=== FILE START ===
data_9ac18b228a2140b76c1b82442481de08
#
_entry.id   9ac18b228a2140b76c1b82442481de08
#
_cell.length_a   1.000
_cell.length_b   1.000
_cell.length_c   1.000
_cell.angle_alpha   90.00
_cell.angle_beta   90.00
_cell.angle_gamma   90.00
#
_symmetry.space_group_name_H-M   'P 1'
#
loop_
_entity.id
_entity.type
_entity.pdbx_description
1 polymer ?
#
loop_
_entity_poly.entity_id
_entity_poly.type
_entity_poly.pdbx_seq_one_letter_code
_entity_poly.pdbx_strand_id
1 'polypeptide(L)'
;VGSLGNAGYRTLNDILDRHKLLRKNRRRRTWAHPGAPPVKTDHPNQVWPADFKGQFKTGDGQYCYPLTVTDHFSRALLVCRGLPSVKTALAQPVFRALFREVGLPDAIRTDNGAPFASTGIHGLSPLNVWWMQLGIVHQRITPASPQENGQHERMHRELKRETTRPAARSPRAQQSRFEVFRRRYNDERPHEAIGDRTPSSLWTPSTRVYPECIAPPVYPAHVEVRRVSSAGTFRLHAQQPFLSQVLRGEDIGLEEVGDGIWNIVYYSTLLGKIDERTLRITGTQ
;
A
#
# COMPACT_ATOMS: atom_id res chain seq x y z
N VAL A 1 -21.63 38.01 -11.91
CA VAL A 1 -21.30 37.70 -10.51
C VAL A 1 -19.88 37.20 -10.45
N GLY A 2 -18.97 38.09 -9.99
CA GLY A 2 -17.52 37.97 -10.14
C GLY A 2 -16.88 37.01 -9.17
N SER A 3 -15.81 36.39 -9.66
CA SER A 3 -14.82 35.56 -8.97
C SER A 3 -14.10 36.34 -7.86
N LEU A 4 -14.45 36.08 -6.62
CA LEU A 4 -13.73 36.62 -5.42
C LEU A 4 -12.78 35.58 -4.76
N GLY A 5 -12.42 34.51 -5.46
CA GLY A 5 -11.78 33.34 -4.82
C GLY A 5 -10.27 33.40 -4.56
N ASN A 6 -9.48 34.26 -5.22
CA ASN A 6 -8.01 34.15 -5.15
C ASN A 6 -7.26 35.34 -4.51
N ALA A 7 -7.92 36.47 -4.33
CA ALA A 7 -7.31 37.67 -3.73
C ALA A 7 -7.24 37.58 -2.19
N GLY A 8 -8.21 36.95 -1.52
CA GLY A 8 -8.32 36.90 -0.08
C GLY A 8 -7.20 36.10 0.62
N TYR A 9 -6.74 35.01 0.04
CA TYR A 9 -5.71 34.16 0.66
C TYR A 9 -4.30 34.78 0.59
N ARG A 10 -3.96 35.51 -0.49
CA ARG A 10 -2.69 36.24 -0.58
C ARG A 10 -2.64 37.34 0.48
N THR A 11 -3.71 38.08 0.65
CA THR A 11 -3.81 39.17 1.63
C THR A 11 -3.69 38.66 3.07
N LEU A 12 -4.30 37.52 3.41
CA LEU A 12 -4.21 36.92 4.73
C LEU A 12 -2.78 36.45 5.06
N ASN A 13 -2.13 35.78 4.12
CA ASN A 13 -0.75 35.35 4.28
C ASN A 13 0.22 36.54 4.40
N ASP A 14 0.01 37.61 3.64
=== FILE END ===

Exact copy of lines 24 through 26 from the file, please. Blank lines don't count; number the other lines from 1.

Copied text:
_entity_poly.pdbx_strand_id
1 'polypeptide(L)'
;VGSLGNAGYRTLNDILDRHKLLRKNRRRRTWAHPGAPPVKTDHPNQVWPADFKGQFKTGDGQYCYPLTVTDHFSRALLVCRGLPSVKTALAQPVFRALFREVGLPDAIRTDNGAPFASTGIHGLSPLNVWWMQLGIVHQRITPASPQENGQHERMHRELKRETTRPAARSPRAQQSRFEVFRRRYNDERPHEAIGDRTPSSLWTPSTRVYPECIAPPVYPAHVEVRRVSSAGTFRLHAQQPFLSQVLRGEDIGLEEVGDGIWNIVYYSTLLGKIDERTLRITGTQ